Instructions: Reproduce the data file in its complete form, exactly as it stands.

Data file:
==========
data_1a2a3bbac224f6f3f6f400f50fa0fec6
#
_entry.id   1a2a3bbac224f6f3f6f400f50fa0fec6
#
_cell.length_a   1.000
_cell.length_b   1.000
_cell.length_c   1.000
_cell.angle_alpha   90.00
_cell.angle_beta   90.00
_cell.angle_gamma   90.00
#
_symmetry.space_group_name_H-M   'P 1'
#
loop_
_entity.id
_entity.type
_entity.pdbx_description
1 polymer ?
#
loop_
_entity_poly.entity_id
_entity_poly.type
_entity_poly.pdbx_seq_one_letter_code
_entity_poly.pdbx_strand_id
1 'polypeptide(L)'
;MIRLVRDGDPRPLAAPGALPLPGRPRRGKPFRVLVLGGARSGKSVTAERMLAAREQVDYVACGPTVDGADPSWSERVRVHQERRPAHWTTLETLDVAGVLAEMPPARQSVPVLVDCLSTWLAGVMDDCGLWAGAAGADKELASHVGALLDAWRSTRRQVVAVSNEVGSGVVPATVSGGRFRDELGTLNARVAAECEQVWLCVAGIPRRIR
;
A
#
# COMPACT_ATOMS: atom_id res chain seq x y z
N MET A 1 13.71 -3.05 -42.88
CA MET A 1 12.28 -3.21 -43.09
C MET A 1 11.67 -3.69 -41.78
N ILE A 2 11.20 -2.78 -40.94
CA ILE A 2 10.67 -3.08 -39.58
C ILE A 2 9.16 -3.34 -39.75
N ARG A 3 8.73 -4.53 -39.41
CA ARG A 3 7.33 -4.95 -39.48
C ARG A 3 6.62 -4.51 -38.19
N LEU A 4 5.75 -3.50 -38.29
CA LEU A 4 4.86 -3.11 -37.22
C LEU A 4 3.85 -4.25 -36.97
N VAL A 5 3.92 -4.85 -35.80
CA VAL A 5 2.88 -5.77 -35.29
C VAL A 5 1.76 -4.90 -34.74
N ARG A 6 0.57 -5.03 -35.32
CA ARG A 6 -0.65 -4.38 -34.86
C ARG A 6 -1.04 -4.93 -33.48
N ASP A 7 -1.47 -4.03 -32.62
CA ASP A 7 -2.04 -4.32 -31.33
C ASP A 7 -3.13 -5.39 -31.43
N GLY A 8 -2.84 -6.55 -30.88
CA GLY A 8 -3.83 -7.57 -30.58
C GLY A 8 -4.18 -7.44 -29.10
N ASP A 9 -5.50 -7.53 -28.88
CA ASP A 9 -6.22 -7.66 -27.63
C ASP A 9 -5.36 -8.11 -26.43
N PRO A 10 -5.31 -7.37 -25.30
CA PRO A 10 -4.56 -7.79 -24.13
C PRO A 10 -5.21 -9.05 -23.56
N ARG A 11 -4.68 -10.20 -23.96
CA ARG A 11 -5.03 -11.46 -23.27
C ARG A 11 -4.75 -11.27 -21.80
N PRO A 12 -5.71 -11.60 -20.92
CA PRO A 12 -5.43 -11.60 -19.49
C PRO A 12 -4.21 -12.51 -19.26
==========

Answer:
data_1a2a3bbac224f6f3f6f400f50fa0fec6
#
_entry.id   1a2a3bbac224f6f3f6f400f50fa0fec6
#
_cell.length_a   1.000
_cell.length_b   1.000
_cell.length_c   1.000
_cell.angle_alpha   90.00
_cell.angle_beta   90.00
_cell.angle_gamma   90.00
#
_symmetry.space_group_name_H-M   'P 1'
#
loop_
_entity.id
_entity.type
_entity.pdbx_description
1 polymer ?
#
loop_
_entity_poly.entity_id
_entity_poly.type
_entity_poly.pdbx_seq_one_letter_code
_entity_poly.pdbx_strand_id
1 'polypeptide(L)'
;MIRLVRDGDPRPLAAPGALPLPGRPRRGKPFRVLVLGGARSGKSVTAERMLAAREQVDYVACGPTVDGADPSWSERVRVHQERRPAHWTTLETLDVAGVLAEMPPARQSVPVLVDCLSTWLAGVMDDCGLWAGAAGADKELASHVGALLDAWRSTRRQVVAVSNEVGSGVVPATVSGGRFRDELGTLNARVAAECEQVWLCVAGIPRRIR
;
A
#
# COMPACT_ATOMS: atom_id res chain seq x y z
N MET A 1 13.71 -3.05 -42.88
CA MET A 1 12.28 -3.21 -43.09
C MET A 1 11.67 -3.69 -41.78
N ILE A 2 11.20 -2.78 -40.94
CA ILE A 2 10.67 -3.08 -39.58
C ILE A 2 9.16 -3.34 -39.75
N ARG A 3 8.73 -4.53 -39.41
CA ARG A 3 7.33 -4.95 -39.48
C ARG A 3 6.62 -4.51 -38.19
N LEU A 4 5.75 -3.50 -38.29
CA LEU A 4 4.86 -3.11 -37.22
C LEU A 4 3.85 -4.25 -36.97
N VAL A 5 3.92 -4.85 -35.80
CA VAL A 5 2.88 -5.77 -35.29
C VAL A 5 1.76 -4.90 -34.74
N ARG A 6 0.57 -5.03 -35.32
CA ARG A 6 -0.65 -4.38 -34.86
C ARG A 6 -1.04 -4.93 -33.48
N ASP A 7 -1.47 -4.03 -32.62
CA ASP A 7 -2.04 -4.32 -31.33
C ASP A 7 -3.13 -5.39 -31.43
N GLY A 8 -2.84 -6.55 -30.88
CA GLY A 8 -3.83 -7.57 -30.58
C GLY A 8 -4.18 -7.44 -29.10
N ASP A 9 -5.50 -7.53 -28.88
CA ASP A 9 -6.22 -7.66 -27.63
C ASP A 9 -5.36 -8.11 -26.43
N PRO A 10 -5.31 -7.37 -25.30
CA PRO A 10 -4.56 -7.79 -24.13
C PRO A 10 -5.21 -9.05 -23.56
N ARG A 11 -4.68 -10.20 -23.96
CA ARG A 11 -5.03 -11.46 -23.27
C ARG A 11 -4.75 -11.27 -21.80
N PRO A 12 -5.71 -11.60 -20.92
CA PRO A 12 -5.43 -11.60 -19.49
C PRO A 12 -4.21 -12.51 -19.26